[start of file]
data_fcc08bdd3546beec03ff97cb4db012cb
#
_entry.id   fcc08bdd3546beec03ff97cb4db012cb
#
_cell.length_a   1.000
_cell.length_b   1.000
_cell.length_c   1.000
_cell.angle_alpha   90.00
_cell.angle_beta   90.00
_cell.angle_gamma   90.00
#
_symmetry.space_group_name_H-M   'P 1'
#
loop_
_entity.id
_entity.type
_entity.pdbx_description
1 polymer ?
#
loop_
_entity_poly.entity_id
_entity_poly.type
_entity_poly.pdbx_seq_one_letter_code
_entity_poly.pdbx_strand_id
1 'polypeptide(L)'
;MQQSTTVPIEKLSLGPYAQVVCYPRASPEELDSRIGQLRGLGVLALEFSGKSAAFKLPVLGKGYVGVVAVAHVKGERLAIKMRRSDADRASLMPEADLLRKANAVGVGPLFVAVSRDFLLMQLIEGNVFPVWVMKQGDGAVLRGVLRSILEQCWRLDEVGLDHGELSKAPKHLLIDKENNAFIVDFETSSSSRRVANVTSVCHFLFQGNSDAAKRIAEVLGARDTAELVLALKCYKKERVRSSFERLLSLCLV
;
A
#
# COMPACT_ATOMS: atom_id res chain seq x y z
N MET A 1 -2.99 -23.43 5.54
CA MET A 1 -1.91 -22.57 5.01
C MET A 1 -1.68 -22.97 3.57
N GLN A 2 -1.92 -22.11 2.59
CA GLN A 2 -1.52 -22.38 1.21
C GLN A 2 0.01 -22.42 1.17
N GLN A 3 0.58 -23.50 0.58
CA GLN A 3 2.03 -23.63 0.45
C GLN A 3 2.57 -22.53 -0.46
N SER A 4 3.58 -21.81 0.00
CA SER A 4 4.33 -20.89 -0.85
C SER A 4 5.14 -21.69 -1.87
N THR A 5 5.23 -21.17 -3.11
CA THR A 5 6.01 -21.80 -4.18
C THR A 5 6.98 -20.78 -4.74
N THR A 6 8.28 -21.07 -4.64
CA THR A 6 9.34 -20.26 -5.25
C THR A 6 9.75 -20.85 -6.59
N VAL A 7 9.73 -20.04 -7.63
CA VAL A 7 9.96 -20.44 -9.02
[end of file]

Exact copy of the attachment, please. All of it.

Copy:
data_fcc08bdd3546beec03ff97cb4db012cb
#
_entry.id   fcc08bdd3546beec03ff97cb4db012cb
#
_cell.length_a   1.000
_cell.length_b   1.000
_cell.length_c   1.000
_cell.angle_alpha   90.00
_cell.angle_beta   90.00
_cell.angle_gamma   90.00
#
_symmetry.space_group_name_H-M   'P 1'
#
loop_
_entity.id
_entity.type
_entity.pdbx_description
1 polymer ?
#
loop_
_entity_poly.entity_id
_entity_poly.type
_entity_poly.pdbx_seq_one_letter_code
_entity_poly.pdbx_strand_id
1 'polypeptide(L)'
;MQQSTTVPIEKLSLGPYAQVVCYPRASPEELDSRIGQLRGLGVLALEFSGKSAAFKLPVLGKGYVGVVAVAHVKGERLAIKMRRSDADRASLMPEADLLRKANAVGVGPLFVAVSRDFLLMQLIEGNVFPVWVMKQGDGAVLRGVLRSILEQCWRLDEVGLDHGELSKAPKHLLIDKENNAFIVDFETSSSSRRVANVTSVCHFLFQGNSDAAKRIAEVLGARDTAELVLALKCYKKERVRSSFERLLSLCLV
;
A
#
# COMPACT_ATOMS: atom_id res chain seq x y z
N MET A 1 -2.99 -23.43 5.54
CA MET A 1 -1.91 -22.57 5.01
C MET A 1 -1.68 -22.97 3.57
N GLN A 2 -1.92 -22.11 2.59
CA GLN A 2 -1.52 -22.38 1.21
C GLN A 2 0.01 -22.42 1.17
N GLN A 3 0.58 -23.50 0.58
CA GLN A 3 2.03 -23.63 0.45
C GLN A 3 2.57 -22.53 -0.46
N SER A 4 3.58 -21.81 0.00
CA SER A 4 4.33 -20.89 -0.85
C SER A 4 5.14 -21.69 -1.87
N THR A 5 5.23 -21.17 -3.11
CA THR A 5 6.01 -21.80 -4.18
C THR A 5 6.98 -20.78 -4.74
N THR A 6 8.28 -21.07 -4.64
CA THR A 6 9.34 -20.26 -5.25
C THR A 6 9.75 -20.85 -6.59
N VAL A 7 9.73 -20.04 -7.63
CA VAL A 7 9.96 -20.44 -9.02